Worried your employees are taking too many coffee breaks together, or that they’re confusing work time with their joint weekend plans?
Those friendships might actually be a positive for your organization.
In fact, an Accountemps survey reveals only six percent of CFOs believe office friendships dent productivity, and 36 percent believe it has a positive impact.
A separate survey from Robert Half, Accountemps’ parent company, found professionals who feel they have good friends at the office are 1.6 times more likely to be happy at work than those who don’t.
“Having friends at work has a positive impact on productivity as well as retention,” Robert Half’s Avalee Prehogan told HRD.
“We spend a lot of time at work – that’s the reality – just as much as, if not more than, at home, so it’s important to come to work and feel like you have a companion, someone that you can talk to, somebody that, if you’re having an issue, you can bend their ear. It does provide a stronger, more motivated, productive environment.”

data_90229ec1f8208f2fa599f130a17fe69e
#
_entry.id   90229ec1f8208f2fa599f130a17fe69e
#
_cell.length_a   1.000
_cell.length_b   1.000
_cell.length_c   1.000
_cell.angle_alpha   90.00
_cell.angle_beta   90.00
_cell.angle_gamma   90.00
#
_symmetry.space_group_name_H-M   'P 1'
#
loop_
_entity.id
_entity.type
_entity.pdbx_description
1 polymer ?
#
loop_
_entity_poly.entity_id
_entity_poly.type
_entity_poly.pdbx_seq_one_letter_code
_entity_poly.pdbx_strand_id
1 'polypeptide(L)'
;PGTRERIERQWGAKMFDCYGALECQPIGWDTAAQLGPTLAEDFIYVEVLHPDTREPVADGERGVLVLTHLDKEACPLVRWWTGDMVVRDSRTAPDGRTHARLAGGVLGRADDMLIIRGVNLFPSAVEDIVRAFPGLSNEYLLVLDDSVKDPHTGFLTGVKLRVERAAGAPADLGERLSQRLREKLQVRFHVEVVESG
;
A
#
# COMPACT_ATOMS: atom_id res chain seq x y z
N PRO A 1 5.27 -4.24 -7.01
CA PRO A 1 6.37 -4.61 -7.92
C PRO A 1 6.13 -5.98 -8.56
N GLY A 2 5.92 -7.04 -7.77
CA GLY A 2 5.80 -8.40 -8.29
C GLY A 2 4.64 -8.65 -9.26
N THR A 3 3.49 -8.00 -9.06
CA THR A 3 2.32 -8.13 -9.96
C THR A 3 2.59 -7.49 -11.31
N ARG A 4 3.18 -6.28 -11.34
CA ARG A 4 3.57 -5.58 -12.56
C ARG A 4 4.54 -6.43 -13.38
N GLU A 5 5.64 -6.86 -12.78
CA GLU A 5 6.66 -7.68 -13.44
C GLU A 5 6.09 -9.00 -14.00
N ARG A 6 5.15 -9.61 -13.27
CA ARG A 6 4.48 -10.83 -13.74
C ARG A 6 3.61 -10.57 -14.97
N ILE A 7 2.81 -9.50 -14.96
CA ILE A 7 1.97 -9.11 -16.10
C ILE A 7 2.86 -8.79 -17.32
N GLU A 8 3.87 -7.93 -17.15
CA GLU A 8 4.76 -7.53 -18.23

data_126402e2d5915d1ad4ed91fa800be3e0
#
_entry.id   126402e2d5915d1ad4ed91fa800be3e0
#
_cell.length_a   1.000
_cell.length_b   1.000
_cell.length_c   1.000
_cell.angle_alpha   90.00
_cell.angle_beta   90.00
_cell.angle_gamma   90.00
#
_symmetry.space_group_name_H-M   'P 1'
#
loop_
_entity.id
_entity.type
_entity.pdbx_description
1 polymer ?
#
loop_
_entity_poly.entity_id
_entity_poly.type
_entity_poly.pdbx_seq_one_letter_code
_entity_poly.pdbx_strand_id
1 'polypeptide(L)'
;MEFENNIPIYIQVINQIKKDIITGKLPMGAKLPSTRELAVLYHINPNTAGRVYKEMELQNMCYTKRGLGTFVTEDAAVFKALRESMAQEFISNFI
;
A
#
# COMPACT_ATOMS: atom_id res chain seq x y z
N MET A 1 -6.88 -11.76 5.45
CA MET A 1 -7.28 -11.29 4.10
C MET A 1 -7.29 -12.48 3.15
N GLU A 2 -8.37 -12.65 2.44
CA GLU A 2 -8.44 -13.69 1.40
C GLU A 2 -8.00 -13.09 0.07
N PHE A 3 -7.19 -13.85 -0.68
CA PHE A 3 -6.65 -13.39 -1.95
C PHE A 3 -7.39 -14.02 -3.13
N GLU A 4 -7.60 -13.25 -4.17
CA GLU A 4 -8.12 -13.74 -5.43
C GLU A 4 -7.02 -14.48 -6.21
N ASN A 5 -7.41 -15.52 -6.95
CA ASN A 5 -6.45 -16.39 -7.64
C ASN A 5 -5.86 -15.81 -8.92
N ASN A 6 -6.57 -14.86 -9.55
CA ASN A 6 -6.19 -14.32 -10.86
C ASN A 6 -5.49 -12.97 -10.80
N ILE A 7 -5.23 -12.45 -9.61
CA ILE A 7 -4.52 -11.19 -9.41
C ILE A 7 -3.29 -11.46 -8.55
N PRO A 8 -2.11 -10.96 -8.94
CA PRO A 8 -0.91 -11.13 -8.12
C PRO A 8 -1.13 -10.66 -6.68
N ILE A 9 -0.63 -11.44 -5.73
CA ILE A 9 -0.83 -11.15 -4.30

There are several ways HR can help foster that culture, including a mentoring or buddy program for new employees, or arranging company social activities.
“Very often, I’ve seen companies do fundraising or do events outside as a group, and those tend to be very bonding and fun. That helps foster relationships, because of course it helps people with like interests do well in their community. Also doing outside team-building activities – those are great ways for people to bond together and build friendships, too.”
Prehogan adds that if HR is concerned those friendships are turning into cliques that create toxicity at work, a manager should talk to those workers one-on-one for a chat about what’s going on.
“Communication is the key, of course, to any positive work environment – sitting down with the employees, understanding what’s important to them, what makes them feel positive at work, so you can avoid any of this clique-ish negativity in the office.”